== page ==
“He must be cheered during player introductions, cheered if he scores 50 points, cheered if he dunks on Nate Robinson, cheered if he embarrasses the Knicks, cheered if he beats them at the buzzer,” insists Newsday’s Shaun Powell, and he’s not talking about Delonte West.  The Cablevision-employed columnist says of the Cavaliers’ visit to MSG this evening, “This game must become a surreal scene, unlike any seen before in the NBA. If Knicks fans know better, and we bet they do, they must violate every law in the fan handbook. They should openly and aggressively root for the best player on the other team every time he touches the ball, every time he does anything with it.”  How long before Powell receives a death threat candygram from Amar Panchmatia?

The romancing of LeBron must begin tonight, and it must be a long and torrid courtship. New York basketball fans, the smartest in the world, know the deal. They know what’s at stake after the 2009-10 season, when he can opt out of his contract. They know getting LeBron to leave Cleveland, the only place he’s ever known, won’t be easy. They know it’ll take more than money. They know New York must step out of character and show that it ain’t too proud to beg.

What Walsh did Friday by making two trades and freeing up roughly $27 million in cap space for 2010 was genius. No matter what the Knicks do between now and April, the season already is a success because the goal was met. Walsh traded Zach Randolph just in time, before Randolph fell into a slump or, even worse, got into off-court trouble. By sending Jamal Crawford packing, Walsh made it possible to sign not one but two free agents two summers from now.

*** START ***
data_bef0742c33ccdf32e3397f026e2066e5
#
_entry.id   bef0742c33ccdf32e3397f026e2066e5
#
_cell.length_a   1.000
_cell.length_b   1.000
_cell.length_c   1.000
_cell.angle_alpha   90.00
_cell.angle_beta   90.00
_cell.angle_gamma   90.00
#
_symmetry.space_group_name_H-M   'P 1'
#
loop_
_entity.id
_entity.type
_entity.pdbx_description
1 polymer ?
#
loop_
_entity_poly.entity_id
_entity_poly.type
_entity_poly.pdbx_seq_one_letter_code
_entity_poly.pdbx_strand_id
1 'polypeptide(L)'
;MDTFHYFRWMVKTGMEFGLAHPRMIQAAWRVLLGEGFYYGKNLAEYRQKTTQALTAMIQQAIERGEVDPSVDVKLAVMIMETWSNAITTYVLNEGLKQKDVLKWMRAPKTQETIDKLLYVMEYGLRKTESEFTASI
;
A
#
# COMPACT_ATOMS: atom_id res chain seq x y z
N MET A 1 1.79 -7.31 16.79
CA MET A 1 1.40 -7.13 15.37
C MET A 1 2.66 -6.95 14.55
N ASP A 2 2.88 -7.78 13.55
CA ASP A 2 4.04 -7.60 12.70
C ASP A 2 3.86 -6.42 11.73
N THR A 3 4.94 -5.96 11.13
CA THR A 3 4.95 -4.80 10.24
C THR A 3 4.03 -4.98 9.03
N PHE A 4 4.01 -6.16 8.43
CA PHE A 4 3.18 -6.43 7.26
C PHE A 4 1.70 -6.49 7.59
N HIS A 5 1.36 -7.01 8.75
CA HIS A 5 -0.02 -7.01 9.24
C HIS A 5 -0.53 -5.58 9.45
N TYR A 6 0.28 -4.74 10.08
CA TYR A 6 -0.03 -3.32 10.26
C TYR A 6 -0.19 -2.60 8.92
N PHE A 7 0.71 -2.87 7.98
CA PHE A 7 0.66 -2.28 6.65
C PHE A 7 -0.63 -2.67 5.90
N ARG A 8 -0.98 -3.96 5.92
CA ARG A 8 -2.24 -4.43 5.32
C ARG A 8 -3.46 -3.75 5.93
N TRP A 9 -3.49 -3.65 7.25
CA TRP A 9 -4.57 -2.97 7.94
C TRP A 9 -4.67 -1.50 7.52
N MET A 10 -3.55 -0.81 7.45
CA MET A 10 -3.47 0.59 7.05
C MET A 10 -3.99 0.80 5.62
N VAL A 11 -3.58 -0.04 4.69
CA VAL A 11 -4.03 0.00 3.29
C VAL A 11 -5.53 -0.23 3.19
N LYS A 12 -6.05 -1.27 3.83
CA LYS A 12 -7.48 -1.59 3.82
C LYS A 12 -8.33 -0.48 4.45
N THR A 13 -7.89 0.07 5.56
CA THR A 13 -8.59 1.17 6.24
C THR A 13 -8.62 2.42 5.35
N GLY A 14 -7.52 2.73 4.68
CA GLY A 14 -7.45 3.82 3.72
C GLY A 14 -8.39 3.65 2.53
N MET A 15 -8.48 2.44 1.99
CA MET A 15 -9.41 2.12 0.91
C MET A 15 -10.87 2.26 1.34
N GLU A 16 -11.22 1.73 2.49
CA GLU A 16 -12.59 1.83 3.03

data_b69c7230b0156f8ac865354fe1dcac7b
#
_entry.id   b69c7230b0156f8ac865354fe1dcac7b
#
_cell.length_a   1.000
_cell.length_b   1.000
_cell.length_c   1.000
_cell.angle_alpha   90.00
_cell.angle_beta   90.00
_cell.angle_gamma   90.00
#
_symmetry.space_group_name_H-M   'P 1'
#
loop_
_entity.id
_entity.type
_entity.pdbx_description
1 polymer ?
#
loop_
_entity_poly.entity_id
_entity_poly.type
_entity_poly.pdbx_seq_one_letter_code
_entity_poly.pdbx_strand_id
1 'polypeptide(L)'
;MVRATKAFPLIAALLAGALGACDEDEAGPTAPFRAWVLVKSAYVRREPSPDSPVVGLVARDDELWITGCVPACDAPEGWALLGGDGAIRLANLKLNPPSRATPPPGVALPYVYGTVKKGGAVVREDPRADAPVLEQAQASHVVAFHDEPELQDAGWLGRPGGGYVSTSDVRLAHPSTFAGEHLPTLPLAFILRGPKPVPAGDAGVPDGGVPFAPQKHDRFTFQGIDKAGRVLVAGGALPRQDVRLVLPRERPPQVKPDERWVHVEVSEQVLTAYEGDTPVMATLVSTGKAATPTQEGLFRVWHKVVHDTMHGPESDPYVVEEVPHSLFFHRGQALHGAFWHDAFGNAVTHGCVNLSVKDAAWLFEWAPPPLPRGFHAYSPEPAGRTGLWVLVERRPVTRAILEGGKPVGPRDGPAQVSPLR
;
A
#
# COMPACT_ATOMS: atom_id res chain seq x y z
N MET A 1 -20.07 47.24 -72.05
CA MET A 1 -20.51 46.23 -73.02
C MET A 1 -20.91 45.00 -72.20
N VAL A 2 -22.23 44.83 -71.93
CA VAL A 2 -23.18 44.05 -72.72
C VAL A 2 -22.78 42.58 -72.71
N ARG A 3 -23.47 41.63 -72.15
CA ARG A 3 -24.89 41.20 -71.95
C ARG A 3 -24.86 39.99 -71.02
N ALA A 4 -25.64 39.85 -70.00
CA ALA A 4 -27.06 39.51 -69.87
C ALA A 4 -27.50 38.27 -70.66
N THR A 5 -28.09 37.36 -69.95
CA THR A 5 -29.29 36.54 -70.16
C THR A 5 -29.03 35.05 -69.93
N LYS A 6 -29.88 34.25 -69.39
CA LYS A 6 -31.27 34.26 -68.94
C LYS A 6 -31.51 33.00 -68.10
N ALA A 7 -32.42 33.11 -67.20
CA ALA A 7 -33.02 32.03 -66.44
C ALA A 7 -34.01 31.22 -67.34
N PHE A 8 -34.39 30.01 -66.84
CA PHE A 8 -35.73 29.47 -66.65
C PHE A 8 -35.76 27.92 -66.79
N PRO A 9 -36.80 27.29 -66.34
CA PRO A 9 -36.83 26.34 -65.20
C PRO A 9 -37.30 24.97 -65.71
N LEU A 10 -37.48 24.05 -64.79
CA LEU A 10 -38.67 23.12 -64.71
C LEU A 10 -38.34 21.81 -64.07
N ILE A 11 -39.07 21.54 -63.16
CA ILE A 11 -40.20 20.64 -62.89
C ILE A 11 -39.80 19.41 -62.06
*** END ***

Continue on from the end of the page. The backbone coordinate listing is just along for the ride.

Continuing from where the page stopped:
Really, who does LeBron want for a GM, Walsh or the one he has in Cleveland, Danny Ferry?

The budget will allow LeBron to hand-pick his very own Scottie Pippen. He can recruit Chris Bosh or Amare Stoudemire to New York. Maybe even Dwyane Wade. You think he can recruit any of those guys to Cleveland?

James will need convincing. Plenty of it. That must begin tonight, when the fans can show a superstar what it’s like to play in New York even if you still belong to someone else.